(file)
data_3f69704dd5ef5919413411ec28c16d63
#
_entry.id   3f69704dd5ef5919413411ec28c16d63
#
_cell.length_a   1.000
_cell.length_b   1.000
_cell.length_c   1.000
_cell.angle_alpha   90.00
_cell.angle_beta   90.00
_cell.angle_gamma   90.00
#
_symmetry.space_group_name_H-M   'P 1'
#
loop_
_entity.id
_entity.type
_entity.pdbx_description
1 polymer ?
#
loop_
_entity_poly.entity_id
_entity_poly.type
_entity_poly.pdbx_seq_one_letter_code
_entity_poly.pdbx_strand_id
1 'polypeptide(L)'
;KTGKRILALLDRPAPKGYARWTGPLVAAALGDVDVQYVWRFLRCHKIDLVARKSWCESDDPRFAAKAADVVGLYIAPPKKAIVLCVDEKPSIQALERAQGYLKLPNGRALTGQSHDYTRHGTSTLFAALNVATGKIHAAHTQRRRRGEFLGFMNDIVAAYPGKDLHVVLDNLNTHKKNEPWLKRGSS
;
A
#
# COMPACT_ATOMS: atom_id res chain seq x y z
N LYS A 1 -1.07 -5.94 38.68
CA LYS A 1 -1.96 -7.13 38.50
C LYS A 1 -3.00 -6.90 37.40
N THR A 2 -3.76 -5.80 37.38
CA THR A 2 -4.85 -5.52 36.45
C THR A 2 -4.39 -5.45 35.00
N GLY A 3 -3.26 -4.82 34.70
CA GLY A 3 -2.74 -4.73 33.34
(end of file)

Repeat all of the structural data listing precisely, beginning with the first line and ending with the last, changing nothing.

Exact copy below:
data_3f69704dd5ef5919413411ec28c16d63
#
_entry.id   3f69704dd5ef5919413411ec28c16d63
#
_cell.length_a   1.000
_cell.length_b   1.000
_cell.length_c   1.000
_cell.angle_alpha   90.00
_cell.angle_beta   90.00
_cell.angle_gamma   90.00
#
_symmetry.space_group_name_H-M   'P 1'
#
loop_
_entity.id
_entity.type
_entity.pdbx_description
1 polymer ?
#
loop_
_entity_poly.entity_id
_entity_poly.type
_entity_poly.pdbx_seq_one_letter_code
_entity_poly.pdbx_strand_id
1 'polypeptide(L)'
;KTGKRILALLDRPAPKGYARWTGPLVAAALGDVDVQYVWRFLRCHKIDLVARKSWCESDDPRFAAKAADVVGLYIAPPKKAIVLCVDEKPSIQALERAQGYLKLPNGRALTGQSHDYTRHGTSTLFAALNVATGKIHAAHTQRRRRGEFLGFMNDIVAAYPGKDLHVVLDNLNTHKKNEPWLKRGSS
;
A
#
# COMPACT_ATOMS: atom_id res chain seq x y z
N LYS A 1 -1.07 -5.94 38.68
CA LYS A 1 -1.96 -7.13 38.50
C LYS A 1 -3.00 -6.90 37.40
N THR A 2 -3.76 -5.80 37.38
CA THR A 2 -4.85 -5.52 36.45
C THR A 2 -4.39 -5.45 35.00
N GLY A 3 -3.26 -4.82 34.70
CA GLY A 3 -2.74 -4.73 33.34